California schools don’t have to require masks after March 11

Malika Odom, Jeremiah Enriques, and Ryleigh Staton show their transitional kindergarten books at Valencia Park Elementary.
(Left to right) Malika Odom (5), Jeremiah Enriques (4), and Ryleigh Staton (5) show off their books in their transitional kindergarten classroom at Valencia Park Elementary on June 14, 2021 in San Diego.
(Jarrod Valliere/The San Diego Union-Tribune)

Some San Diego County school districts are making masks optional immediately; others may continue to require masks


California schools and childcare facilities no longer have to require masks indoors after March 11, state officials announced Monday, Feb. 28, although masks are still “highly recommended.”

The announcement does not necessarily mean that all San Diego County students will be able to ditch masks immediately after that date, however.

San Diego Unified leaders, for example, have said they will not change their indoor mask requirement based on the state’s policy alone. The district will decide after consulting with a panel of UC San Diego experts about when it is safe to do so, considering local COVID data such as case rates, district officials said.

Other local school district leaders said Monday, Feb. 28, they will make masks optional for students as soon as they can.

Within an hour of the state’s announcement, Carlsbad Unified told families Monday, Feb. 28, that it will no longer require masks for students starting Monday, March 14.

La Mesa-Spring Valley Superintendent David Feliciano said masks will be optional for students as soon as the state mandate lifts.

Rancho Santa Fe already decided to make masks optional for students starting last week, in defiance of the state’s mandate.

Superintendents and school board members at several districts — including Alpine, Carlsbad, Del Mar, Poway and San Marcos — have publicly chided the state in recent weeks for taking this long to relax the school mask mandate. They have noted that some parents and students say masks have harmed kids’ social development and mental health.

Those students and parents are in the minority in California, according to a poll conducted this month by the Institute of Governmental Studies at UC Berkeley. About 65 percent of California voters and 61 percent of parents of school-age students support school mask mandates for students and staff, the poll found.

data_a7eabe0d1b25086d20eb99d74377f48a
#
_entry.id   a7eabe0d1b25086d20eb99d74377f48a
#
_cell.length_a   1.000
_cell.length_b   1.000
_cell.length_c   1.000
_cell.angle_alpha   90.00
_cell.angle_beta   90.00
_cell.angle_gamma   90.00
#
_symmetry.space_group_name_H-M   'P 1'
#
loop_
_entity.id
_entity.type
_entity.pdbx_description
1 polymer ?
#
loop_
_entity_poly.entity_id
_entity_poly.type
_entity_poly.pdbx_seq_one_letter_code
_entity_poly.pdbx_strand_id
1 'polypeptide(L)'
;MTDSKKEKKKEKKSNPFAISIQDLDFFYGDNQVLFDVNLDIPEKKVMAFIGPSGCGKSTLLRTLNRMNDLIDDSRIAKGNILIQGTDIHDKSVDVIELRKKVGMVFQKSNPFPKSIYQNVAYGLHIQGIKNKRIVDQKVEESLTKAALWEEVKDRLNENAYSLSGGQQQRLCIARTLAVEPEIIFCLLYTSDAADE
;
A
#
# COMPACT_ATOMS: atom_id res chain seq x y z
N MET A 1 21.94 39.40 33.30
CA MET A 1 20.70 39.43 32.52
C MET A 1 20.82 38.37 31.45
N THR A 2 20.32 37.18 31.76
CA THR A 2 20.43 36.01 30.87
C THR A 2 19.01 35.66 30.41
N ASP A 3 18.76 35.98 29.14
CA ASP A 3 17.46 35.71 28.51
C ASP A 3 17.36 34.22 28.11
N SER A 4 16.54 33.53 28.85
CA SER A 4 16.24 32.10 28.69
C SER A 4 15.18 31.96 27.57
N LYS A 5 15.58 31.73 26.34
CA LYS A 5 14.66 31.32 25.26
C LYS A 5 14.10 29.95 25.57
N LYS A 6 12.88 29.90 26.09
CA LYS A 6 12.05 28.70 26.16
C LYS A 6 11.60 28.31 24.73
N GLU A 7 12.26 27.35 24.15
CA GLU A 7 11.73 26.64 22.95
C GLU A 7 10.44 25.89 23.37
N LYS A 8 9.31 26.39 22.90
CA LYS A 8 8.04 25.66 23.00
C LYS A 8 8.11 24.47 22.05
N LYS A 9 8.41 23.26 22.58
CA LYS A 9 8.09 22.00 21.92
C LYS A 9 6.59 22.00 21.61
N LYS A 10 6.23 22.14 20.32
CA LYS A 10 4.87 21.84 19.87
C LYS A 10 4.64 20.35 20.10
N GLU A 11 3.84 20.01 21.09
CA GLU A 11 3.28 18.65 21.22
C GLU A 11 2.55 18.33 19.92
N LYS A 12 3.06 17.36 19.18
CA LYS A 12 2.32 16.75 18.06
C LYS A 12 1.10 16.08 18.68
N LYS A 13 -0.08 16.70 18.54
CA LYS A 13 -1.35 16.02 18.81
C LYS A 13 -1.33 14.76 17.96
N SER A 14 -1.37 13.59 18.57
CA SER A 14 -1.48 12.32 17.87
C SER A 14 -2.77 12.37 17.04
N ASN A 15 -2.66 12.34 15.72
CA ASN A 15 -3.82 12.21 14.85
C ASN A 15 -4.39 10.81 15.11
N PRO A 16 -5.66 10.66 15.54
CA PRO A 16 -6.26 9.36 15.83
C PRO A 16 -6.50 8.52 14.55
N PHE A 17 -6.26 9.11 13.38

While mask opponents are the minority, they have put significant pressure on school and state leaders to stop requiring masks. Some students have refused to wear masks at school and, when school leaders have refused to admit or have removed mask-less children from classrooms, some of their parents have taken to social media to protest.

The state’s announcement Monday, Feb. 28, raised concerns from some that it is too soon to decide when to lift the school mask mandate.

San Diego County’s COVID transmission level is currently high, according to guidelines released Friday, Feb. 25, by the U.S. Centers for Disease Control and Prevention.

The CDC considers three factors: the number of new cases per 100,000 people over the past seven days, the percent of staffed, inpatient beds in hospitals occupied by COVID patients, and new COVID admissions per 100,00 people in the past seven days.

According to the CDC guidelines, masks should be required indoors, including at schools, because of the high case rates.

“One would think that case rates, not just dates on the calendar, would be driving this decision,” said Dr. Howard Taras, a UC San Diego pediatrician who consults with schools about COVID, in an email Monday morning, Feb. 28.

In an environment in which coronavirus transmission is falling rapidly and so many people have at least some degree of protection because they’ve been vaccinated, officials are increasingly saying that extra layer of protection — though still beneficial — doesn’t necessarily need to be compulsory.

Gov. Gavin Newsom said in a statement Monday, Feb. 28, that the state continues to base its COVID policies on the latest data and science.

“Masks are an effective tool to minimize spread of the virus and future variants, especially when transmission rates are high,” Newsom said. “We cannot predict the future of the virus, but we are better prepared for it and will continue to take measures rooted in science to keep California moving forward.”

The Los Angeles Times contributed to this story.